This one isn't on my blog anywhere because I read it years ago, but I can't have a book recommendation list without including Jodi Picoult, my favorite author. Her books always involve a controversial issue, presenting both sides equally in a way that opens your mind, no matter your view. In this one, Charlotte gives birth to a child with a severe genetic disorder that makes her bones as fragile as glass, guaranteeing her a lifetime of pain. Charlotte discovers that she can file a lawsuit against her doctor for not telling her during the pregnancy that her child would be severely disabled. The money from the lawsuit would help the family pay the medical expenses for years, but it means Charlotte would publicly say she would have terminated the pregnancy if she knew. It's uncomfortable, sad, and yanks at your heart.
   
A thriller/suspense
"The Couple Next Door" by Shari Lapena

Anne and Marco are next door at their neighbor's house for a dinner party. They've left their six-month-old daughter sleeping at home but brought the baby monitor with them and decide to check on her every half hour. All goes well until they come home and find their baby is missing. This book was great. So many twists that you're left guessing until the very end.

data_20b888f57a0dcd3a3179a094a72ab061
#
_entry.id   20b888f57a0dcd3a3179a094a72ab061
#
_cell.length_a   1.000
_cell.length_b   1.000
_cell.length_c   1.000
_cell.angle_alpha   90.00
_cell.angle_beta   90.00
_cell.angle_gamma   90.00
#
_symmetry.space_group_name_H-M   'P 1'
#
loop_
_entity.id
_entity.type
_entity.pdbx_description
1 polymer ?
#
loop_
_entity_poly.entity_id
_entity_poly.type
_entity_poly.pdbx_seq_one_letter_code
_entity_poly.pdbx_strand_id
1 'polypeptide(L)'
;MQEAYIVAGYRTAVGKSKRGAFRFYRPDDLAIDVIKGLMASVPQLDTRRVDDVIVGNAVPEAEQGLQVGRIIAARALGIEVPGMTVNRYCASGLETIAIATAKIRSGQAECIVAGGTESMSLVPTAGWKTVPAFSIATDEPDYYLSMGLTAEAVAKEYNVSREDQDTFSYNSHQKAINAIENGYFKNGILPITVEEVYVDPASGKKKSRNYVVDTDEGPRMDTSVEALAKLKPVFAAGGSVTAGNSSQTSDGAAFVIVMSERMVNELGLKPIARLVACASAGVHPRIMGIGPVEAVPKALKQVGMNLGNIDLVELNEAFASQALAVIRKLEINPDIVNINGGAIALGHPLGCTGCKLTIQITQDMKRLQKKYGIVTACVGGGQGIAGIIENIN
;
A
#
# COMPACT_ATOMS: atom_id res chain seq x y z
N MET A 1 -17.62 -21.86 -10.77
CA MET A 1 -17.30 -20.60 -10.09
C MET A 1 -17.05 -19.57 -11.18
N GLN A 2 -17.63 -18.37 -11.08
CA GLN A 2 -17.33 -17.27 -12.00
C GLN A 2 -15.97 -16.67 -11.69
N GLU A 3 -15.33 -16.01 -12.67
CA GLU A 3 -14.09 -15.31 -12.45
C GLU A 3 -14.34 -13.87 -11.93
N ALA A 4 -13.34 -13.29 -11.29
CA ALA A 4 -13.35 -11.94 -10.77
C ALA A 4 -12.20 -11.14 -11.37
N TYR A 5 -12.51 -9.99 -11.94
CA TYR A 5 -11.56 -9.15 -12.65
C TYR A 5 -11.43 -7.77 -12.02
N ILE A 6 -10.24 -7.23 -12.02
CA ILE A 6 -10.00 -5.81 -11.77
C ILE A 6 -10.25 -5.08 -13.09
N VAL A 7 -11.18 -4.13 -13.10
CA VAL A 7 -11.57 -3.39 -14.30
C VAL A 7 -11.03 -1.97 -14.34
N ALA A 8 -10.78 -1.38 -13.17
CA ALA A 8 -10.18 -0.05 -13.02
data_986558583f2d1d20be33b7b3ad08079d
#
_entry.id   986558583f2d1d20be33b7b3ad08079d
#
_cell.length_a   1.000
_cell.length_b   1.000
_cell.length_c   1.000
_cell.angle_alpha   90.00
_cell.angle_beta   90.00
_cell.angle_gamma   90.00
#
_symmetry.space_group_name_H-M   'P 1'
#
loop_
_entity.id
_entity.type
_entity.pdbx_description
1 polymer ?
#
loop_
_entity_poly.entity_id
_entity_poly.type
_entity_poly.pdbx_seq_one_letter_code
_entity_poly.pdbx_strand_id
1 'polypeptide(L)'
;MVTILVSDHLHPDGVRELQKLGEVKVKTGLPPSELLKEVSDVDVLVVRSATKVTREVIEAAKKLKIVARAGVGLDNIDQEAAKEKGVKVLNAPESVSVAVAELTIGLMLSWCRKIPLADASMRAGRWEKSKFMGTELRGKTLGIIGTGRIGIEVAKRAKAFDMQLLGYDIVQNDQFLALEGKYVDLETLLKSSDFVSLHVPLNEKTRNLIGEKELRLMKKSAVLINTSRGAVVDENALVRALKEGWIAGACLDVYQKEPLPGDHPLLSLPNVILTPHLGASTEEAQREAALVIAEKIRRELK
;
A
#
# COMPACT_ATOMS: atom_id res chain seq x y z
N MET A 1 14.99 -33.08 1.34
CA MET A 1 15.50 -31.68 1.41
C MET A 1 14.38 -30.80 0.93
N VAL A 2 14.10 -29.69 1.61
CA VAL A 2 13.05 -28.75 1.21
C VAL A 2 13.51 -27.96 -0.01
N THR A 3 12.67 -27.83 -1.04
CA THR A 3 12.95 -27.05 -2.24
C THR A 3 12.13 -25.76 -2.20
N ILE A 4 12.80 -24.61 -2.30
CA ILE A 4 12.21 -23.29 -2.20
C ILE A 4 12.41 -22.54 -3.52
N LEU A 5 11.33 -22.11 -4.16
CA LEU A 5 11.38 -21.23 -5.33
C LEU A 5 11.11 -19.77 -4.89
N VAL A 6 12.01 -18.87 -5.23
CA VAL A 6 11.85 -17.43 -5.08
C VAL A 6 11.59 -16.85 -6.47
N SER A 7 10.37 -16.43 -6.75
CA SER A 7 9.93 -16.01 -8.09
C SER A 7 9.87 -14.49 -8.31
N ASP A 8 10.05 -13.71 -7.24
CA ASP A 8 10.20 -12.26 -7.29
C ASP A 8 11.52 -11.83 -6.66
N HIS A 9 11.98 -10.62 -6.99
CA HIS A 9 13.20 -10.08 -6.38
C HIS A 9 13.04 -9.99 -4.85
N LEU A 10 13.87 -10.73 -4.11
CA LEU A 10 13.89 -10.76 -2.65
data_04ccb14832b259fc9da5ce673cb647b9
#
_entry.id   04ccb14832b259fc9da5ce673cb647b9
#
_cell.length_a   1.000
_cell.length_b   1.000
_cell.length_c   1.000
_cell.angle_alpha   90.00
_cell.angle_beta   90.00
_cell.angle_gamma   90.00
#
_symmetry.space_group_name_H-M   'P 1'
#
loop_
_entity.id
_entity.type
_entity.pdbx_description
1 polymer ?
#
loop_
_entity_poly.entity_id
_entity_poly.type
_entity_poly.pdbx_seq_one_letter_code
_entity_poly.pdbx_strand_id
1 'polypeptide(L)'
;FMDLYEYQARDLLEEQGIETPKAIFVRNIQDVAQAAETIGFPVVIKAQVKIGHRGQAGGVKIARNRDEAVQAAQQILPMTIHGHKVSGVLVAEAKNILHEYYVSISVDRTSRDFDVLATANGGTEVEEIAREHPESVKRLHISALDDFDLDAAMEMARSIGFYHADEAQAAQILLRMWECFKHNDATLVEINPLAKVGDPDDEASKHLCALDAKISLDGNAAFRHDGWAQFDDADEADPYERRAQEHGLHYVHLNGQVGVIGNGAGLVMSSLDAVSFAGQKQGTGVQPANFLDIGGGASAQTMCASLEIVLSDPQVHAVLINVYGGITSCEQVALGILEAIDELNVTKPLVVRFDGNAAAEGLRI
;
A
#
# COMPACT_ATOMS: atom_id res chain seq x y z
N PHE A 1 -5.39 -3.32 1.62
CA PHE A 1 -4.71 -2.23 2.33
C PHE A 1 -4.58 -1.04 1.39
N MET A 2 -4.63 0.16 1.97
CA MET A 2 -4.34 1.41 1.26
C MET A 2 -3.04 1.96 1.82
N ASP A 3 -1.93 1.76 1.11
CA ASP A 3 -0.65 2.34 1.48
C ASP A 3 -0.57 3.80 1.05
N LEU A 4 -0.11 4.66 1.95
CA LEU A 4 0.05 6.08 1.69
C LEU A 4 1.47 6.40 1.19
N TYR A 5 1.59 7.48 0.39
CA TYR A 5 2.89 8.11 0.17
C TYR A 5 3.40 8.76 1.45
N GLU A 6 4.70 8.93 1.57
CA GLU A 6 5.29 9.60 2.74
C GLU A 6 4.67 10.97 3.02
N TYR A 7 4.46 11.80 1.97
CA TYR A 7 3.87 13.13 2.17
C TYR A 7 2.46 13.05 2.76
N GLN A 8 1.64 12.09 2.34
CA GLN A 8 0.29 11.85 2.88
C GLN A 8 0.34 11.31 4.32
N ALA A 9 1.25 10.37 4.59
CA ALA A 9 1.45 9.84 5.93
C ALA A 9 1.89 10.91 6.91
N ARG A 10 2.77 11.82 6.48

Something with great female characters
"Big Little Lies" by Liane Moriarty

I'm sure you've heard about the HBO show, which is based on the book. If you've seen the show, still read the book. If you haven't seen the show, read this, then watch it. Both are great. Jane is a single mom who's new to town and is taken under the wings of fellow moms Madeline and Celeste. It's a story of family, ex-husbands, catty moms, and big little lies, all of which count down to the school trivia night, where one person didn't make it to the next morning. Moriarty's writing style had me hooked immediately and kept me interested the whole way through.
  
Let's try an audiobook
"Yes Please" by Amy Poehler

In a wonderful combination of humor and truth, Poehler's first book is filled with stories about life, work, her childhood, and SNL, that will make you think, make you laugh, and maybe even make you cry. It was as great as I thought it'd be, plus more. I loved the audiobook especially because she reads it so naturally that it sounds more conversational than anything. While I love Amy Poehler, I actually knew very little about her before this. Turns out I can relate to her a lot. It was funny, genuine, and inspirational.


What books would you recommend as must-reads?